suek said...

Some of what you come down to is that if you don't have a system that pays for health care, that is, if you put it into the hands of the individual, then you _will_ have some people who choose not to act responsibly. When those irresponsible people suffer health problems, our society has shown itself unwilling to allow them to suffer the results of those decisions... so we all end up paying for them anyway.

I have the same problem with drugs and alcohol abuse. Ideally, I think anybody should be able to abuse themselves as they wish. And suffer the consequences. Our society has reached the point where it will not allow them to suffer the consequences - "we" have to save/treat them all, even if their condition is their own fault. Given that societal attitude, I think the goal is to minimize the cost to us all, so we make drugs and certain alcohol abuse illegal, and punish it when we find it.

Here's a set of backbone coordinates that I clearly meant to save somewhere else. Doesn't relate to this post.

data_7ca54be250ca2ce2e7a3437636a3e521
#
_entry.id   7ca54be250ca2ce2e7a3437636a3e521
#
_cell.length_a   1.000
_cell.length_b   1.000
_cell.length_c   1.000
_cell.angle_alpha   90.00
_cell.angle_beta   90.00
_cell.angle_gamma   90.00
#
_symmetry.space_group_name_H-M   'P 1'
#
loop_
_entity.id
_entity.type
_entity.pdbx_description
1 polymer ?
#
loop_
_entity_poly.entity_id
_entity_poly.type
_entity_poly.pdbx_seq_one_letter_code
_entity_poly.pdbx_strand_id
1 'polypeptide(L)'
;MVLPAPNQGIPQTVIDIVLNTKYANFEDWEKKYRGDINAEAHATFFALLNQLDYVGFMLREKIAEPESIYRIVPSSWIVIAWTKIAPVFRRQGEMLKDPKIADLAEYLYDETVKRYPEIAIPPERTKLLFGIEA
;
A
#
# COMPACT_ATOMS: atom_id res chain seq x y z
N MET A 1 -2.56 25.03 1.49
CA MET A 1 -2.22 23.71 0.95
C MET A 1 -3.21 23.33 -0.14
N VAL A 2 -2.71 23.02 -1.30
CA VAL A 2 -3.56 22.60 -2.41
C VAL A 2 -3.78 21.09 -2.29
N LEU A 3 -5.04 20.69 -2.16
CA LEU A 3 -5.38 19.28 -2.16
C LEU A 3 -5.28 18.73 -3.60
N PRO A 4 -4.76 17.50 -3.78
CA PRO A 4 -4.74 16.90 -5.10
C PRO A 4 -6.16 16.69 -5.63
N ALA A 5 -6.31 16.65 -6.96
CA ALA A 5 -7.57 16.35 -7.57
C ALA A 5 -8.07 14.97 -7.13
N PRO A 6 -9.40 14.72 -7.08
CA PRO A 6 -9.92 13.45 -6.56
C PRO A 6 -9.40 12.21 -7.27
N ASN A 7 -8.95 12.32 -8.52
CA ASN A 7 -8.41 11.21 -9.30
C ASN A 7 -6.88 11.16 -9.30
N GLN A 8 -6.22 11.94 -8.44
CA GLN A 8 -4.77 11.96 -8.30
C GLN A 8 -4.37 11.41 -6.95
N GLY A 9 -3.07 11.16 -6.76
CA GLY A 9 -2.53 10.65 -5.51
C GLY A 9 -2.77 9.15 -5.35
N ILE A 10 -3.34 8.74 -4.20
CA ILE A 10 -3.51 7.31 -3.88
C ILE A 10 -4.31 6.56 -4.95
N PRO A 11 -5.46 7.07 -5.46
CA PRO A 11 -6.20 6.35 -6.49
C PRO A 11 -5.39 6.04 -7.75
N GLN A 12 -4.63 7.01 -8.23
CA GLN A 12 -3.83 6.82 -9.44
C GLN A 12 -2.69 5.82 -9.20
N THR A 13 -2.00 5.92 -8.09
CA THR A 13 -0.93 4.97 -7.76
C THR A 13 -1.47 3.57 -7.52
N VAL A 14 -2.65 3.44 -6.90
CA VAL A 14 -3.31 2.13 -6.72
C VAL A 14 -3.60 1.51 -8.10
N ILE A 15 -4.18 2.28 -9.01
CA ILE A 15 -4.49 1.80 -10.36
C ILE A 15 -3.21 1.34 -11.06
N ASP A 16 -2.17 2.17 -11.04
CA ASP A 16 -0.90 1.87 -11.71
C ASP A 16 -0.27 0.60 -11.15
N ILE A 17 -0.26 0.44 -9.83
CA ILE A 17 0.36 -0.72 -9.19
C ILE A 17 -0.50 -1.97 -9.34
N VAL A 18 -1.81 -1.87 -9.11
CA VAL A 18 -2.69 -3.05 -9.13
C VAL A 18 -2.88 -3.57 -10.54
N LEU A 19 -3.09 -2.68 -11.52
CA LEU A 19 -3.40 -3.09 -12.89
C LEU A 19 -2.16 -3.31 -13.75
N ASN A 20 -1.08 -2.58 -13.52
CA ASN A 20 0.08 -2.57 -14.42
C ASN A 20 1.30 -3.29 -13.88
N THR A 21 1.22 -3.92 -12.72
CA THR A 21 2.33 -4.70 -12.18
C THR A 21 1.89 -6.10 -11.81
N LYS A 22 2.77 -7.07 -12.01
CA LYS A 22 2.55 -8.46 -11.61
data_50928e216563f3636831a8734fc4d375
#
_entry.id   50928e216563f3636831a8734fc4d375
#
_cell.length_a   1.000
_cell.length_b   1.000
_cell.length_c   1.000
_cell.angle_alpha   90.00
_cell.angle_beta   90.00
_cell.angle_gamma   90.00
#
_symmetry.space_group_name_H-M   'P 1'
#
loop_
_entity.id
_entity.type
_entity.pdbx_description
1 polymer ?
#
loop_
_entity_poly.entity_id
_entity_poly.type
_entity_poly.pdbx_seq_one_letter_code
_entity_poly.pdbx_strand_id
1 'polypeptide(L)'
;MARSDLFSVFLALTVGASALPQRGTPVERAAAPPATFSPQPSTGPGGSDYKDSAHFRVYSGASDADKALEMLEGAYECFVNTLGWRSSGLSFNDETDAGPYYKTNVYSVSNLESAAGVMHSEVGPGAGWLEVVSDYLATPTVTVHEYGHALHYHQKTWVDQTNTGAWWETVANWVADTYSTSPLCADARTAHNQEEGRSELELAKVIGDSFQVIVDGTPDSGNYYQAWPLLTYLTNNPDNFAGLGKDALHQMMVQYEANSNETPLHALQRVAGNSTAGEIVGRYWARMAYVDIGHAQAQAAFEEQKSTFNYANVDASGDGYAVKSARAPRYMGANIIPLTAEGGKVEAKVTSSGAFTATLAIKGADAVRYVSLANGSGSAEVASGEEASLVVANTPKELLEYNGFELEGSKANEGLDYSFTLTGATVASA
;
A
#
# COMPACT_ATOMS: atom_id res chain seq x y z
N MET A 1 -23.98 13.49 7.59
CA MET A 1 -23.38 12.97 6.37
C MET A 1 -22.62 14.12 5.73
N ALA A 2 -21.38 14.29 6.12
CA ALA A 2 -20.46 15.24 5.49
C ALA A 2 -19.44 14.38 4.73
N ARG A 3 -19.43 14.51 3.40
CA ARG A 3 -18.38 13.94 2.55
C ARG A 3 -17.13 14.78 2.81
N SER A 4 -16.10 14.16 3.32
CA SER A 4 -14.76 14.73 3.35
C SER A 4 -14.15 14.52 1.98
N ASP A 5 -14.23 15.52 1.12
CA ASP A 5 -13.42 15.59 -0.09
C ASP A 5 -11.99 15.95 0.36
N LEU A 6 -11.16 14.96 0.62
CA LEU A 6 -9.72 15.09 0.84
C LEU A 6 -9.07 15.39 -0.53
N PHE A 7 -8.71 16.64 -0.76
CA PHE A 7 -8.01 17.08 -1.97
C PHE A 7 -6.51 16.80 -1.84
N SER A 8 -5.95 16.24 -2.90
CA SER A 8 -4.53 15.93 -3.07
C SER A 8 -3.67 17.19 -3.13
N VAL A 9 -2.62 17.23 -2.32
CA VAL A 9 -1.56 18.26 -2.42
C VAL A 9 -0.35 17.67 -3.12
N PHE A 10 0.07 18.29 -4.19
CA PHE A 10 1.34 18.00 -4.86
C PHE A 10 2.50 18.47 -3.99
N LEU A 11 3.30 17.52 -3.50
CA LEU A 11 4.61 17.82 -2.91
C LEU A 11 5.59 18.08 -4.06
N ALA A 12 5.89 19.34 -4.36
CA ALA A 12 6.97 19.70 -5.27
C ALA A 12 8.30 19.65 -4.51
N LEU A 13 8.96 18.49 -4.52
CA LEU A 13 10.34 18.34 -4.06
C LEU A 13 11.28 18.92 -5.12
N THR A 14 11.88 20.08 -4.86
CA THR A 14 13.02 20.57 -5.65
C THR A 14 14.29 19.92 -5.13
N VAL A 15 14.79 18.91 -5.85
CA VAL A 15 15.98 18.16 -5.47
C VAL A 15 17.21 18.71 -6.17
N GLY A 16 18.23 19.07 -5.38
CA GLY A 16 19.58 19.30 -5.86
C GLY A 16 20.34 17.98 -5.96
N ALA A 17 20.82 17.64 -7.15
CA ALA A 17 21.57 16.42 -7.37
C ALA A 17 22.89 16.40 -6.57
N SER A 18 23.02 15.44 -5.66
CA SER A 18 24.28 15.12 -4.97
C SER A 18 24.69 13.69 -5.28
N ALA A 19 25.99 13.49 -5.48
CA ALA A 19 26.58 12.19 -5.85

Demanding responsibility for self can require a certain heartlessness. Our society at present doesn't have the inclination to actually follow a policy of survival of the fittest. Even as more people tend to believe in evolution. Which is a different issue - but imo, somewhat related.

You know..."define 'fittest'"...!

Carl said...

Sue: You raise a good point. I think America sufficiently wealthy to erect a safety net. However, it's a tough balance with the need to provide market-oriented, efficiency-enhancing incentives.

suek said...

Here's an add-on: